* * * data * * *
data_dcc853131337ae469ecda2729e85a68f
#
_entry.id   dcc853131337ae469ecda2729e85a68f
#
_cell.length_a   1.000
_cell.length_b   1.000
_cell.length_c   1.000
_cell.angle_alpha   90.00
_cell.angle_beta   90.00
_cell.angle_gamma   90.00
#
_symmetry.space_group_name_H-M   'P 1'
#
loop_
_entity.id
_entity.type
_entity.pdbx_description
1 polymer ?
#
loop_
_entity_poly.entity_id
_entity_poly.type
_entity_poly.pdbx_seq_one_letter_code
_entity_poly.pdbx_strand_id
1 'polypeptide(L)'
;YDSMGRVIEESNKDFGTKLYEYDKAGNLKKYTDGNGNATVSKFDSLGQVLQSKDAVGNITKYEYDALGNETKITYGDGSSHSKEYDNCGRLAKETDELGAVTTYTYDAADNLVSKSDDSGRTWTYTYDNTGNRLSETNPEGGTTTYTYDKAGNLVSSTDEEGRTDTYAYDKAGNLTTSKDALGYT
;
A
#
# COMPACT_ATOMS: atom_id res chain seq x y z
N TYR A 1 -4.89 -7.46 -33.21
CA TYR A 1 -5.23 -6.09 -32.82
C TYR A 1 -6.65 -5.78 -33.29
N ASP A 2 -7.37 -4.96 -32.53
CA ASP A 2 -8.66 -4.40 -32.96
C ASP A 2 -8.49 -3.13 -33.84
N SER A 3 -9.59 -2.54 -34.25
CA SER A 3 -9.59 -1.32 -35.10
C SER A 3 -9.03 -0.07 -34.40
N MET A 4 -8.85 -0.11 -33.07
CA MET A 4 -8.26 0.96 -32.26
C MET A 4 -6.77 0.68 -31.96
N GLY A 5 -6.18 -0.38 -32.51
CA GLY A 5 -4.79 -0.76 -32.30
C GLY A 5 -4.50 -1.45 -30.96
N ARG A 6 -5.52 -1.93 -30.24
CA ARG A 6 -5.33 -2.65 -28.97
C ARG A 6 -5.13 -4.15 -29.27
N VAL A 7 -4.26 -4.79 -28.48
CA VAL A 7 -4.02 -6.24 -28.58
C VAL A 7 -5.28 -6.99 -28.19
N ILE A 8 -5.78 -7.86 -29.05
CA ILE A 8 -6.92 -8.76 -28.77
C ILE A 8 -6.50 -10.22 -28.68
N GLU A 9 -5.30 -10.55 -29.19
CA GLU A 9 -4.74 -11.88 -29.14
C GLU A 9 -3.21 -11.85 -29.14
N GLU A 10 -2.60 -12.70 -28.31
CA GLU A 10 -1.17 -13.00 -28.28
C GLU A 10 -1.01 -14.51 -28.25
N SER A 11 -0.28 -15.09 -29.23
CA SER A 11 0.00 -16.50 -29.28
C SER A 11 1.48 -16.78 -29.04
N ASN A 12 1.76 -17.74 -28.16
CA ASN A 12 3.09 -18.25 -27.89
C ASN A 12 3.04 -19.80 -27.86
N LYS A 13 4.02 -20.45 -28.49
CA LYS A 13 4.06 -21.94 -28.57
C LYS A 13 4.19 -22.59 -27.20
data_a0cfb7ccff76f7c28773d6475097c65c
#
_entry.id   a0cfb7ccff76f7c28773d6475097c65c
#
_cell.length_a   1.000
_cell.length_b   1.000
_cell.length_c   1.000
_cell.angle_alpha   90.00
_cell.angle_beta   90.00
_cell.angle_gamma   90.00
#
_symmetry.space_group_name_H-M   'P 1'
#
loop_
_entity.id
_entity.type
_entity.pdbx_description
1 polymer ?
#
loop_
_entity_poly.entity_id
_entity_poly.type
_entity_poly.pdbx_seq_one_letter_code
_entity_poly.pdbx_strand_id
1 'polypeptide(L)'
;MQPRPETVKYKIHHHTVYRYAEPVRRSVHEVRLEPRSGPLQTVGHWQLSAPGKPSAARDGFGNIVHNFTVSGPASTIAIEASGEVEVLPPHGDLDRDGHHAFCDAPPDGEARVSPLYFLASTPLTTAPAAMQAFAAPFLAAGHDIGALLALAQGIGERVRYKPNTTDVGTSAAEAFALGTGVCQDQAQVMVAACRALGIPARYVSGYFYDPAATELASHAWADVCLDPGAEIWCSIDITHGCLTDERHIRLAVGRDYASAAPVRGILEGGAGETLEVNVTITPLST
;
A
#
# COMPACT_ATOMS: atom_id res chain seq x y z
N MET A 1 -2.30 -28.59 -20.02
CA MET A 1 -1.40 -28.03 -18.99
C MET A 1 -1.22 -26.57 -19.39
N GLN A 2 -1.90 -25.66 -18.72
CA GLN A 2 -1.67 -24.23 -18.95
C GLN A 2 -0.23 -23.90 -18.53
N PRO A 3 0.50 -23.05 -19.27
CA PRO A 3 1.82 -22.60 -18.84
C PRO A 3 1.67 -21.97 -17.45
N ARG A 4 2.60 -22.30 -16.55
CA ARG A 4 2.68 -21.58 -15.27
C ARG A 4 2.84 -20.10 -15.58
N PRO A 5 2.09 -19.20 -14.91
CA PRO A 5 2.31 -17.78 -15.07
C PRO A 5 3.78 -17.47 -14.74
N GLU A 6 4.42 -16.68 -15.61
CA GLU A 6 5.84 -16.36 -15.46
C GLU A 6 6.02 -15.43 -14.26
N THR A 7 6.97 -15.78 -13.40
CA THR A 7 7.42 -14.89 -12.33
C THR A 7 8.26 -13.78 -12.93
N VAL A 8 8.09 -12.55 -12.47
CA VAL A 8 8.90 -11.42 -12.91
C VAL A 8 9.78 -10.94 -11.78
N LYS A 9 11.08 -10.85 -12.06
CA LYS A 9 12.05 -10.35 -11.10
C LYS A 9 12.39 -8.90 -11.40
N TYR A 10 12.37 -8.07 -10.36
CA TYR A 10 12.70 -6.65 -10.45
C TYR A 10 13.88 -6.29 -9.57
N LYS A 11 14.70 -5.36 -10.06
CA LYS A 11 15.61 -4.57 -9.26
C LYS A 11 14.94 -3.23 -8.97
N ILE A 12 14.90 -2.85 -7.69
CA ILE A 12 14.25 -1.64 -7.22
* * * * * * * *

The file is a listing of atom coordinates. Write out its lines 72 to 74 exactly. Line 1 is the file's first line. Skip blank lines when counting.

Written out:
_entry.id   a0cfb7ccff76f7c28773d6475097c65c
#
_cell.length_a   1.000